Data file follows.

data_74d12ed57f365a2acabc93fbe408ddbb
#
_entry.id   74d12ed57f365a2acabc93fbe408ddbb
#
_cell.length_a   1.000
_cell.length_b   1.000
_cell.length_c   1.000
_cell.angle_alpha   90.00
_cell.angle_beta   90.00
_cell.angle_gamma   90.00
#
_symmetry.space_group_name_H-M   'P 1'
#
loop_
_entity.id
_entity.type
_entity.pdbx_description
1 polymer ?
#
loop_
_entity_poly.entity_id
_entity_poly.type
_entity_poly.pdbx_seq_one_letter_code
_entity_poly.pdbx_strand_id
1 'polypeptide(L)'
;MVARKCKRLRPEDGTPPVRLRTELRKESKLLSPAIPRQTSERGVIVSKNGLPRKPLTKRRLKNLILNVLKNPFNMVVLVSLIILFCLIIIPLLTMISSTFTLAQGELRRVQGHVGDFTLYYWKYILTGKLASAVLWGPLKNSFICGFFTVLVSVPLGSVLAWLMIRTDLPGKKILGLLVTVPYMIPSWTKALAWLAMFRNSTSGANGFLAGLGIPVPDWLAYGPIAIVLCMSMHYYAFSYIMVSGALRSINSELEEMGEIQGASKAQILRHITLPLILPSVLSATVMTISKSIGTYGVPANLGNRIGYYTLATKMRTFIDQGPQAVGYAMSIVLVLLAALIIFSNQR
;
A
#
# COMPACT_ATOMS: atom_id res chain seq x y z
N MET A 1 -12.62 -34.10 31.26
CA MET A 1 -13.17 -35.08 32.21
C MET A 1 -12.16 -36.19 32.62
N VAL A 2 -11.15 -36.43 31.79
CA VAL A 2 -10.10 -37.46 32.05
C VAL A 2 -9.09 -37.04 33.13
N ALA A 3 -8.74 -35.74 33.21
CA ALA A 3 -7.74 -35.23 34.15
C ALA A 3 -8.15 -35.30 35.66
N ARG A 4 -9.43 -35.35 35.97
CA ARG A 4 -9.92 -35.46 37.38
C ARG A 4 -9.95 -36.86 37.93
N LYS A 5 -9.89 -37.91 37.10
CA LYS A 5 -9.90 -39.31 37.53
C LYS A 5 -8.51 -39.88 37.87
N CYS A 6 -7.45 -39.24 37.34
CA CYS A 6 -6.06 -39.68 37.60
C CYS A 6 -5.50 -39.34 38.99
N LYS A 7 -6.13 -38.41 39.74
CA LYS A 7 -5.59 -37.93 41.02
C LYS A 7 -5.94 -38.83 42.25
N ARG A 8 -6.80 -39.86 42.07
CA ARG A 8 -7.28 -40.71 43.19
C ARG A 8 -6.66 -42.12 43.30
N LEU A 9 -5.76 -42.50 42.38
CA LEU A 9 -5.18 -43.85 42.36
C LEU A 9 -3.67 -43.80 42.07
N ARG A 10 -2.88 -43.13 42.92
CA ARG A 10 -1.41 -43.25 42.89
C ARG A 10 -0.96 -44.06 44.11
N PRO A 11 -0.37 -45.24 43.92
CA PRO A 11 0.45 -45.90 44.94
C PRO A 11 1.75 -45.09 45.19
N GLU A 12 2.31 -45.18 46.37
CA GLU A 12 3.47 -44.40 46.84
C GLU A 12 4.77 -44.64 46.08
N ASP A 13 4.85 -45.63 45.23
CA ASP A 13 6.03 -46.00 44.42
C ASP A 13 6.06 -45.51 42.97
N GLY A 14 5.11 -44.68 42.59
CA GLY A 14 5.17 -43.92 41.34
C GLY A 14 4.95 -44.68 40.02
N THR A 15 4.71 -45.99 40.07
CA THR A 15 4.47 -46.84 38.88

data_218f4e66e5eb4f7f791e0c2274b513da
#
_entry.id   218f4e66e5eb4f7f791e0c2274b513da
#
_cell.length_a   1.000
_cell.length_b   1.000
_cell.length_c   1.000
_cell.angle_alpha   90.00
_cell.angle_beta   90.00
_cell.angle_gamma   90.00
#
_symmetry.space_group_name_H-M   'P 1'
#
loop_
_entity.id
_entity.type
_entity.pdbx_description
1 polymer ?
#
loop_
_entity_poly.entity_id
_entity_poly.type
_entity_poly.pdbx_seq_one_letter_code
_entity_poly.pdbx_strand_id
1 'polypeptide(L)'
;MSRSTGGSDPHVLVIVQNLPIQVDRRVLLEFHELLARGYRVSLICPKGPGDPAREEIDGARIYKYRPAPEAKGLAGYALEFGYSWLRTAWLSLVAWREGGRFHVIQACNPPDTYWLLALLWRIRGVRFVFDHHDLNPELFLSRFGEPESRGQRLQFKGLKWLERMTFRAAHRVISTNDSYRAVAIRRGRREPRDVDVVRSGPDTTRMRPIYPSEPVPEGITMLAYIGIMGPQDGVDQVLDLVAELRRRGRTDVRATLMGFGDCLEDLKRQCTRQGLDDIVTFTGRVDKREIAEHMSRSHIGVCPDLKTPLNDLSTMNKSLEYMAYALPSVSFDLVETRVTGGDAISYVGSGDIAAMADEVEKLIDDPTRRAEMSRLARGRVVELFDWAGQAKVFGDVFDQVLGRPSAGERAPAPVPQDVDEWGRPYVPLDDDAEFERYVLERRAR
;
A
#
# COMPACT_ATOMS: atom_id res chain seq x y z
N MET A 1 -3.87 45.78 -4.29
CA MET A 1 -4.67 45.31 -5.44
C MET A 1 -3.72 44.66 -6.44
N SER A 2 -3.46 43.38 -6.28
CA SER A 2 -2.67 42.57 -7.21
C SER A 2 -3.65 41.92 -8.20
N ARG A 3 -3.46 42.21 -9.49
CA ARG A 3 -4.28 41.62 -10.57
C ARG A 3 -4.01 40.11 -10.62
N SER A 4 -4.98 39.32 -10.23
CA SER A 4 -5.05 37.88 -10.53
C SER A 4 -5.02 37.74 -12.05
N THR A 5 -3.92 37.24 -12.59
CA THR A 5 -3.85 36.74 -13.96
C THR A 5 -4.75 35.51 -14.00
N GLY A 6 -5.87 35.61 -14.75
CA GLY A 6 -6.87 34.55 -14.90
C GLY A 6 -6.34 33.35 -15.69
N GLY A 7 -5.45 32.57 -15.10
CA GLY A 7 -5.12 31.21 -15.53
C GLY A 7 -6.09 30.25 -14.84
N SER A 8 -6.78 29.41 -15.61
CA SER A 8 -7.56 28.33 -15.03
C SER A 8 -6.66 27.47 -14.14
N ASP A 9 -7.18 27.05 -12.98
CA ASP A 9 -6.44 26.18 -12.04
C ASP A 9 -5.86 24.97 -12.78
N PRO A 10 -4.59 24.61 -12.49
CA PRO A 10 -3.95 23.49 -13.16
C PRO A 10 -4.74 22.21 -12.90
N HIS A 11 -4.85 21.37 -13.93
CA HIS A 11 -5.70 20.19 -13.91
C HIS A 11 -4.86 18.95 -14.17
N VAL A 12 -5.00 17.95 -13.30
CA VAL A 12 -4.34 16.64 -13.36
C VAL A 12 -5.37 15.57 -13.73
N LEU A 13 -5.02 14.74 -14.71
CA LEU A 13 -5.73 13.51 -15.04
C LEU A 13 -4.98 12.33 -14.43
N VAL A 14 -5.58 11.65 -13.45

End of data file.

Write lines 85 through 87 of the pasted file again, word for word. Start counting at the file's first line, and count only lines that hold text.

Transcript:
#
_symmetry.space_group_name_H-M   'P 1'
#